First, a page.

Unfortunately in my case I really depended on some extensions. Because I didn’t like the standard way how Gnome Shell acted and looked, I changed the looks and behaviour by installed the dash-to-panel extension to have the regular desktop environment look that I was used to, coming from Windows and the old Gnome. I also needed the user-themes extension to be able to use the Arc Gnome theme to have a more appealing desktop.

The KDE desktop environment just works fast. Windows open fast, desktop effects perform nicely and tear-free, and there are a bunch of useful included widgets. Let me list down my list of several features that are more useful to me than how they are (or are not) in Gnome Shell.

System tray is present and looks good by default
Since Gnome Shell, the system tray has been neglected and eventually removed. I found that to be an unfortunate thing because some applications I still need to be running, but not use up space in the task bar. Software that I don’t use so often, but still need from time to time. Examples are KeePass, VPN software, system update notifications, …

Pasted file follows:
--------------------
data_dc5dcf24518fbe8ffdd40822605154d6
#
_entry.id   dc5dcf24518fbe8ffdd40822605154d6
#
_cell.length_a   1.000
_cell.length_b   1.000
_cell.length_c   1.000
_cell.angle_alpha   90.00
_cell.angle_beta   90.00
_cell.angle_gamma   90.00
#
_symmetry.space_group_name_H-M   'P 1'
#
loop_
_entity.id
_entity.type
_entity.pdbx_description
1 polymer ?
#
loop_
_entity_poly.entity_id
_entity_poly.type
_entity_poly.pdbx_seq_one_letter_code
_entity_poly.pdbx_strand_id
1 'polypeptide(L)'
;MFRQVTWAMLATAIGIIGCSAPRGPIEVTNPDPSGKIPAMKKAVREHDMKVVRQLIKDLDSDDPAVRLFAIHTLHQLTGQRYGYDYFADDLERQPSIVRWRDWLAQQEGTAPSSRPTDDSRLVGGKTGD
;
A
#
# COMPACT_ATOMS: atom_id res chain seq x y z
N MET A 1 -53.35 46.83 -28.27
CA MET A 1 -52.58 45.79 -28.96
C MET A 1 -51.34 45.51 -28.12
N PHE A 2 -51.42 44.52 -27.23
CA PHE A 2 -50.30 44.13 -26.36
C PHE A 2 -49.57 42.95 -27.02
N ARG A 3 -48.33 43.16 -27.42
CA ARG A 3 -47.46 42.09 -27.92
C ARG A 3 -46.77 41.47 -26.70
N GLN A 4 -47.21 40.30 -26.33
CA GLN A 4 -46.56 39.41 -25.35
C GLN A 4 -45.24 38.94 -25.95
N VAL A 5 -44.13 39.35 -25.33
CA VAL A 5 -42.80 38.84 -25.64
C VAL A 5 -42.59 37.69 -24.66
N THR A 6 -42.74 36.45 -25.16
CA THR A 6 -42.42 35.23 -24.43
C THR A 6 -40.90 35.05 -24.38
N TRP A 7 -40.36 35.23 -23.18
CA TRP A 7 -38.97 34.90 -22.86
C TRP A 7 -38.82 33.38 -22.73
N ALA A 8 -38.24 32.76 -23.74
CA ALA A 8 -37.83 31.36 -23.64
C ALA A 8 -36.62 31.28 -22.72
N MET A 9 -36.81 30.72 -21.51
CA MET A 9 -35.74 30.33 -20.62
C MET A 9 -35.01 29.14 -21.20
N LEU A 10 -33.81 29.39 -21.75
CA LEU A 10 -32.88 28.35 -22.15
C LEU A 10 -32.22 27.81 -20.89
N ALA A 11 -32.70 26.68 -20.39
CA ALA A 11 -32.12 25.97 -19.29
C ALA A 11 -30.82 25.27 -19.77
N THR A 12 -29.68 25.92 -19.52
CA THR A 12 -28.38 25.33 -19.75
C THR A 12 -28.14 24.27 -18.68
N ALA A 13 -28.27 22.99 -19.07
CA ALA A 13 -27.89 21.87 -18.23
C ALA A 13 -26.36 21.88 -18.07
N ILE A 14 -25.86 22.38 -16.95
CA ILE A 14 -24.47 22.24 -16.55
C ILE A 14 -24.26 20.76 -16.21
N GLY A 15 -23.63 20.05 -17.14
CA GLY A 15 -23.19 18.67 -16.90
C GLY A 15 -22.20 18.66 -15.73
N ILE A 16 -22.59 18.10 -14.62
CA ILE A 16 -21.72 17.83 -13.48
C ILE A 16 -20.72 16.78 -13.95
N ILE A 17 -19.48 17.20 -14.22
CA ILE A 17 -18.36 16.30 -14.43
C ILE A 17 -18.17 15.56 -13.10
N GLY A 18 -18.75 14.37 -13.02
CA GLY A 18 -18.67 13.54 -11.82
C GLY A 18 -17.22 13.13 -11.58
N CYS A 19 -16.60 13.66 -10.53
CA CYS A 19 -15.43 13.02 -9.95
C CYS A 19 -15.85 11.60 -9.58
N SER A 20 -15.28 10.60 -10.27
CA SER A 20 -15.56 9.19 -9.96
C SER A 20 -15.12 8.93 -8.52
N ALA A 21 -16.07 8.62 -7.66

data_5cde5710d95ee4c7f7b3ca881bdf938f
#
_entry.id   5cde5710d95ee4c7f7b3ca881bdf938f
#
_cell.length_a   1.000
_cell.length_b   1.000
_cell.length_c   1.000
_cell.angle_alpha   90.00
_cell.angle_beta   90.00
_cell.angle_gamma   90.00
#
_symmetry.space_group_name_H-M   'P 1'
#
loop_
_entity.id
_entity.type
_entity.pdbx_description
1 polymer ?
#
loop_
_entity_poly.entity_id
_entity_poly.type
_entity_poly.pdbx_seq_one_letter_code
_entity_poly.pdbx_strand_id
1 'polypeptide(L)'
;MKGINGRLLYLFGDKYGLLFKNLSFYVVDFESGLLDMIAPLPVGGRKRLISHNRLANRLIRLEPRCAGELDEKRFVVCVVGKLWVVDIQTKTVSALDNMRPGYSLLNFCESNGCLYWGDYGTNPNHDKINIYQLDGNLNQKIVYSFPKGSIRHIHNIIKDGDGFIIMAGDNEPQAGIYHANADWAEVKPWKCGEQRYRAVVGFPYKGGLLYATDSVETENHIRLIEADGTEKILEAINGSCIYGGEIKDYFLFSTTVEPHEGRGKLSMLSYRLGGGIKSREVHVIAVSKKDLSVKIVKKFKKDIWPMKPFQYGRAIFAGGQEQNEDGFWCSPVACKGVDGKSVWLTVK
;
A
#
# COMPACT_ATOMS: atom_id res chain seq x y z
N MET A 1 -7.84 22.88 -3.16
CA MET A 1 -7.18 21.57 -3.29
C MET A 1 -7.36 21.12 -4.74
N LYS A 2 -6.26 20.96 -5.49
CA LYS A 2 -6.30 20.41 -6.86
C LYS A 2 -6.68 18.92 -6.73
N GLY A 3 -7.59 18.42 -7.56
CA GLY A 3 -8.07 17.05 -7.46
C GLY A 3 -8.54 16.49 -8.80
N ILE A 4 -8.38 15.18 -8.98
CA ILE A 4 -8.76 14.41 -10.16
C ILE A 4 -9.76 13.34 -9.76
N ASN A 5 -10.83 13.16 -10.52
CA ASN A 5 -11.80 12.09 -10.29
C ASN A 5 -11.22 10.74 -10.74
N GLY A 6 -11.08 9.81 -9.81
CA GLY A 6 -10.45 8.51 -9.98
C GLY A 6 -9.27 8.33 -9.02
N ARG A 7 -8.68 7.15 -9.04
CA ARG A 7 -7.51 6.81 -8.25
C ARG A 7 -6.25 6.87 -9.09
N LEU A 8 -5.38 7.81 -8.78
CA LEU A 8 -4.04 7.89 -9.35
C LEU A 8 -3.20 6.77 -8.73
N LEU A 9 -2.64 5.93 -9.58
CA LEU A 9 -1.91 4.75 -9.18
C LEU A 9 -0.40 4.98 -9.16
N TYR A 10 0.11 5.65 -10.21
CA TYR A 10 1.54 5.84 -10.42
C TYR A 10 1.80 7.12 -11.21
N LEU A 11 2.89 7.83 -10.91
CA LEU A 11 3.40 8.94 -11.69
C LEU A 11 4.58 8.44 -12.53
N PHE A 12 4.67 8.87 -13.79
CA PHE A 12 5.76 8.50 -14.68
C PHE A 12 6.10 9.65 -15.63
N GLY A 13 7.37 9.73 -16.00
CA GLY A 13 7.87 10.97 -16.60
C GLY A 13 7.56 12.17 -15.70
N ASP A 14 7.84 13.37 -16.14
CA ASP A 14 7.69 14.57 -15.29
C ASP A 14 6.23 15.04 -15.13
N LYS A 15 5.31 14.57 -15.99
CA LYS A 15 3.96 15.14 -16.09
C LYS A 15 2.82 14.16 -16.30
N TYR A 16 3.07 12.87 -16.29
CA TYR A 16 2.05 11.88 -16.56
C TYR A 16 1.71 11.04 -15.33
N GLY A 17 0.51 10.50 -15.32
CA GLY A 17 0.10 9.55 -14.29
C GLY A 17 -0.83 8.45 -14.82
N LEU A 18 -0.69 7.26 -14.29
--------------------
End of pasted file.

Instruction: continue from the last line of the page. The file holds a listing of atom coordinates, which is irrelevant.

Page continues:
KDE System tray

Faster and more complete interface and no more bad extensions
I already said it once, but it’s worth mentioning again: the KDE Plasma desktop environment interface works very smoothly and overall feels more comfortable than Gnome Shell. Applications start fast, desktop effects work nicely, and I don’t need to rely on badly or slowly performing Gnome extensions anymore. That really is a life saver!

Less memory usage
This wasn’t really an issue since I have plenty of RAM in my computer, but seeing that KDE uses much less RAM by default surely gives me the feeling it’s more optimized. And I do like optimized and well built software. That’s more RAM for other applications!